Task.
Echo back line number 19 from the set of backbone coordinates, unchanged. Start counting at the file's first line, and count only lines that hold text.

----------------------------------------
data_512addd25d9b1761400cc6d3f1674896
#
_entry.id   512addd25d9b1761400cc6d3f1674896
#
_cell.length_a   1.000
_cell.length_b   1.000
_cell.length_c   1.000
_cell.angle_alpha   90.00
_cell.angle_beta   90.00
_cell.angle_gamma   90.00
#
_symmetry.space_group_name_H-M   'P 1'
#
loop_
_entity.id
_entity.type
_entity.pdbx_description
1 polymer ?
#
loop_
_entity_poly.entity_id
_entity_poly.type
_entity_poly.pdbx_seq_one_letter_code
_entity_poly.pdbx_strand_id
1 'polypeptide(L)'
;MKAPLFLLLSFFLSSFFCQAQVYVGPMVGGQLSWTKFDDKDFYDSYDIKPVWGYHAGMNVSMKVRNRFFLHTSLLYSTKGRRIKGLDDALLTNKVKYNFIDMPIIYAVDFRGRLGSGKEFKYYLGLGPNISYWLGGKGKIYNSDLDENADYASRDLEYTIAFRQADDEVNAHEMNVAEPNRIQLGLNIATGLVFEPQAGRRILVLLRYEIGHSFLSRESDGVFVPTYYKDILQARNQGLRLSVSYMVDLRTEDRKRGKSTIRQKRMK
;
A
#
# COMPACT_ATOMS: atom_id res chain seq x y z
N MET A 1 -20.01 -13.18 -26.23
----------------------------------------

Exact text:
#